- The Washington Times - Friday, May 6, 2005

The lacrosse world could be in for an interesting geography lesson when the NCAA tournament’s 16-team field is unveiled tomorrow night.

Sure, quality wins and a strong schedule still mean a lot for overall selection. But the selection committee, chaired by Butler associate athletic director Jon Hind, is instructed to limit the teams traveling 300 miles to a first-round site to cut down on flight costs. That’s down from a 400-mile limit in recent years, a difference that could prove especially constraining.

“In a coach’s world, they want it to be a perfect grid of 1 to 16,” Hind said. “The reality of the situation is that it’s based upon what we’re left with. It gets pretty hairy when your flights limit who you can send where. You try to appeal as closely as you can to a sense of fairness.”

The committee will be stuck with at least one flight if Denver defeats Fairfield tonight to clinch the Great Western Lacrosse League. Though Hind declined to comment on the possibility, conventional wisdom suggests the Pioneers would be sent to Duke in a meeting of geographic outliers.

Other matchups are trickier thanks to the imbalance of strength toward the south. Cornell and Massachusetts are the only teams north of the Mason-Dixon line likely to earn first-round home dates (which go to the top eight seeds), meaning a few teams might have to travel from New York to the Baltimore-Washington area.

The committee will meet tonight and tomorrow to determine the field. Hind said the committee will pore over quality wins, strength of schedule and RPI — in no particular order — to determine the field.

Tomorrow’s Penn State-Georgetown game complicates their work, especially since the selection show was shifted from Monday to tomorrow at 9:30 p.m. for television purposes.

“I know the coaches are happier because it gives them the full week for the game,” Hind said. “Not knowing until Monday, they felt as though they had a lost a day. It will push us to be done. We have to be done by 5 or 6 in the afternoon.”

No one is completely certain who will be in the field, but here’s a conference-by-conference breakdown of the postseason contenders:

• ACC (3): Three of the top four seeds could come from the ACC. Duke (14-2) is the favorite for the No.2 seed, while Maryland (8-5) might have vaulted to No. 3 with victories over Duke and Virginia at the ACC tournament. Virginia (9-3), with its strong schedule and victory over Maryland, is probably the No. 4 seed.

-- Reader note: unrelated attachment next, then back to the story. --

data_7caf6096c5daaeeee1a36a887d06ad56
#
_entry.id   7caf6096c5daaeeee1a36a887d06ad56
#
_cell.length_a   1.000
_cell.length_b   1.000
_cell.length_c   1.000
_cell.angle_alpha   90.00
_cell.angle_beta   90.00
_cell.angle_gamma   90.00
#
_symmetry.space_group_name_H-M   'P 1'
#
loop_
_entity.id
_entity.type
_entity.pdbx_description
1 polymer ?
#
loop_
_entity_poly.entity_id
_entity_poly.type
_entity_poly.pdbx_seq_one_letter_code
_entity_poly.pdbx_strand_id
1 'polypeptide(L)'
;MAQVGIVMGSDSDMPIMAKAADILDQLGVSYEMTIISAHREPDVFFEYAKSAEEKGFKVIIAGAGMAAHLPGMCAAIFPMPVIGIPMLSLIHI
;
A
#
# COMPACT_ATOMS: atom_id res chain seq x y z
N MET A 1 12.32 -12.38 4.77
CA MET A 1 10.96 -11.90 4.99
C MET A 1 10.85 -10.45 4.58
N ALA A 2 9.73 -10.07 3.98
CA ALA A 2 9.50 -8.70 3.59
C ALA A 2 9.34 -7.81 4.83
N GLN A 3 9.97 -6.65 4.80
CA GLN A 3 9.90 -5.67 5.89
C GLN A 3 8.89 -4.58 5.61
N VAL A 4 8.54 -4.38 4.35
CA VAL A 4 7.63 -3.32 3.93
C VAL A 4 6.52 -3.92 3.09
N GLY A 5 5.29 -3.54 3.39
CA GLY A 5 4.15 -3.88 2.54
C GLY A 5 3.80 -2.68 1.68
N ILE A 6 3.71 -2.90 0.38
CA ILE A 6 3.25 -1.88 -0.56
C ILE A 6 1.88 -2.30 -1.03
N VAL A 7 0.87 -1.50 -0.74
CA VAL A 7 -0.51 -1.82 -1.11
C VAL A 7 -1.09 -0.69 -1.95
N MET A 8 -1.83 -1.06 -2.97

• America East (1-2): Albany (9-5) could provide the biggest quandary to the selection committee if it doesn’t defeat visiting Stony Brook (10-5) in today’s conference final. The Great Danes own victories over Massachusetts and Dartmouth, which could be enough for an at-large bid even with a loss today against the Seawolves.

• CAA (1-2): Towson (10-4) visits Delaware (11-4) tonight in the conference final, with the winner ensured an automatic bid. The loser will be in the mix for at-large berths thanks to solid RPIs (Towson at No.10, Delaware No. 13)

• ECAC (2-3): Massachusetts (11-2) and Georgetown (9-3) are both safely in the field, but Penn State could be a spoiler. The Nittany Lions (8-5) have won six straight since a rocky start and could make a serious case for a bid if they win at Georgetown tomorrow.

• Great Western (1): The winner of tonight’s Denver-Fairfield game will earn an automatic berth. Denver (8-4), unbeaten in league play, never has reached the tournament.

• Independents (2): Johns Hopkins (11-0) is all but assured the No. 1 seed. Defending champ Syracuse (7-5) has a surprisingly empty resume, but the Orange have lost to five teams ranked in the top eight by a combined eight goals. Their strength of schedule should get them in.

• Ivy (1-2): Cornell (10-2) has secured an automatic bid. Dartmouth (7-4) boasts a win over Maryland, a victory that could offset the Big Green’s relatively weak RPI (No. 21).

• MAAC (1): Mount St. Mary’s (8-8) and Marist (7-7) meet tomorrow with an automatic bid at stake. Both schools are within 300 miles of Baltimore, meaning the winner will likely visit Johns Hopkins in the first round.

• Patriot (2-3): Navy (11-3) won the league tournament to lock up an automatic berth, and Army (11-4) is a decent bet thanks to its early defeat of Cornell. Bucknell (8-5) is in a tighter spot and must hope its March 5 victory over Navy can earn it an at-large berth.

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